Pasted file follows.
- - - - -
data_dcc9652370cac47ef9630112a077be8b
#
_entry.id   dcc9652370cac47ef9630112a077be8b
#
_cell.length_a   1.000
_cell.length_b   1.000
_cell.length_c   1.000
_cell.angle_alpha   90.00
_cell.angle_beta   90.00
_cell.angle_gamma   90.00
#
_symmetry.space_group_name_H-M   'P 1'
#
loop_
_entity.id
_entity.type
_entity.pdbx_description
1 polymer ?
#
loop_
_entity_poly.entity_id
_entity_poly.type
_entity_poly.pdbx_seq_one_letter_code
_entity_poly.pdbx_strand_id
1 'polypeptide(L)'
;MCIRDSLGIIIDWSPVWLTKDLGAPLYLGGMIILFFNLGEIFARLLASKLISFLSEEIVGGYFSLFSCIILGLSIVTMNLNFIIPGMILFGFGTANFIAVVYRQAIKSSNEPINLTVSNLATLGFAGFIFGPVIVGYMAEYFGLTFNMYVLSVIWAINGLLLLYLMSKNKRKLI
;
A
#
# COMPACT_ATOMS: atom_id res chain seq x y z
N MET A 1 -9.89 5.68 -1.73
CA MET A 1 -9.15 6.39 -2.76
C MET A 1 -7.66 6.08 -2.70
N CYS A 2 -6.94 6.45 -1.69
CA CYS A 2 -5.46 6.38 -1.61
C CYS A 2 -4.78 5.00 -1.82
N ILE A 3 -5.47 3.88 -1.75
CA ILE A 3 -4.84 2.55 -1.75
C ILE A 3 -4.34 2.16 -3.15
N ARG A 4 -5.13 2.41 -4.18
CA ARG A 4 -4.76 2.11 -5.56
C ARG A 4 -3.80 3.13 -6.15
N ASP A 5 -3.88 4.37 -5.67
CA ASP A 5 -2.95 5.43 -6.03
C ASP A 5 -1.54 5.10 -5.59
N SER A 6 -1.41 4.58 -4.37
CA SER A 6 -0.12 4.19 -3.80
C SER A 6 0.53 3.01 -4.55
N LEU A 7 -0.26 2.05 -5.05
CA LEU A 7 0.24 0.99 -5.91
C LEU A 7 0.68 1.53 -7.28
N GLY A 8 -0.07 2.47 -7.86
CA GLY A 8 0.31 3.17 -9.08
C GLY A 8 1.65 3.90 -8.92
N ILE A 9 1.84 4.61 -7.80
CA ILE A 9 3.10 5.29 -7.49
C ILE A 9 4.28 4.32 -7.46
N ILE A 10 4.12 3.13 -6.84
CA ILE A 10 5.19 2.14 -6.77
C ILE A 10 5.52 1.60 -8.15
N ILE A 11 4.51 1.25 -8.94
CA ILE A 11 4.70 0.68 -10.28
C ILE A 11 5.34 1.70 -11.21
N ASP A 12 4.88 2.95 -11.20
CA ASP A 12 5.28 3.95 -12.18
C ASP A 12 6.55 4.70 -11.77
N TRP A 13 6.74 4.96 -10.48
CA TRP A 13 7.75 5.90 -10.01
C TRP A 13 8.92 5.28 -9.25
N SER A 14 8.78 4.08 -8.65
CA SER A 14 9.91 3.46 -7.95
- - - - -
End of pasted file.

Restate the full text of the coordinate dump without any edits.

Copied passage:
data_dcc9652370cac47ef9630112a077be8b
#
_entry.id   dcc9652370cac47ef9630112a077be8b
#
_cell.length_a   1.000
_cell.length_b   1.000
_cell.length_c   1.000
_cell.angle_alpha   90.00
_cell.angle_beta   90.00
_cell.angle_gamma   90.00
#
_symmetry.space_group_name_H-M   'P 1'
#
loop_
_entity.id
_entity.type
_entity.pdbx_description
1 polymer ?
#
loop_
_entity_poly.entity_id
_entity_poly.type
_entity_poly.pdbx_seq_one_letter_code
_entity_poly.pdbx_strand_id
1 'polypeptide(L)'
;MCIRDSLGIIIDWSPVWLTKDLGAPLYLGGMIILFFNLGEIFARLLASKLISFLSEEIVGGYFSLFSCIILGLSIVTMNLNFIIPGMILFGFGTANFIAVVYRQAIKSSNEPINLTVSNLATLGFAGFIFGPVIVGYMAEYFGLTFNMYVLSVIWAINGLLLLYLMSKNKRKLI
;
A
#
# COMPACT_ATOMS: atom_id res chain seq x y z
N MET A 1 -9.89 5.68 -1.73
CA MET A 1 -9.15 6.39 -2.76
C MET A 1 -7.66 6.08 -2.70
N CYS A 2 -6.94 6.45 -1.69
CA CYS A 2 -5.46 6.38 -1.61
C CYS A 2 -4.78 5.00 -1.82
N ILE A 3 -5.47 3.88 -1.75
CA ILE A 3 -4.84 2.55 -1.75
C ILE A 3 -4.34 2.16 -3.15
N ARG A 4 -5.13 2.41 -4.18
CA ARG A 4 -4.76 2.11 -5.56
C ARG A 4 -3.80 3.13 -6.15
N ASP A 5 -3.88 4.37 -5.67
CA ASP A 5 -2.95 5.43 -6.03
C ASP A 5 -1.54 5.10 -5.59
N SER A 6 -1.41 4.58 -4.37
CA SER A 6 -0.12 4.19 -3.80
C SER A 6 0.53 3.01 -4.55
N LEU A 7 -0.26 2.05 -5.05
CA LEU A 7 0.24 0.99 -5.91
C LEU A 7 0.68 1.53 -7.28
N GLY A 8 -0.07 2.47 -7.86
CA GLY A 8 0.31 3.17 -9.08
C GLY A 8 1.65 3.90 -8.92
N ILE A 9 1.84 4.61 -7.80
CA ILE A 9 3.10 5.29 -7.49
C ILE A 9 4.28 4.32 -7.46
N ILE A 10 4.12 3.13 -6.84
CA ILE A 10 5.19 2.14 -6.77
C ILE A 10 5.52 1.60 -8.15
N ILE A 11 4.51 1.25 -8.94
CA ILE A 11 4.70 0.68 -10.28
C ILE A 11 5.34 1.70 -11.21
N ASP A 12 4.88 2.95 -11.20
CA ASP A 12 5.28 3.95 -12.18
C ASP A 12 6.55 4.70 -11.77
N TRP A 13 6.74 4.96 -10.48
CA TRP A 13 7.75 5.90 -10.01
C TRP A 13 8.92 5.28 -9.25
N SER A 14 8.78 4.08 -8.65
CA SER A 14 9.91 3.46 -7.95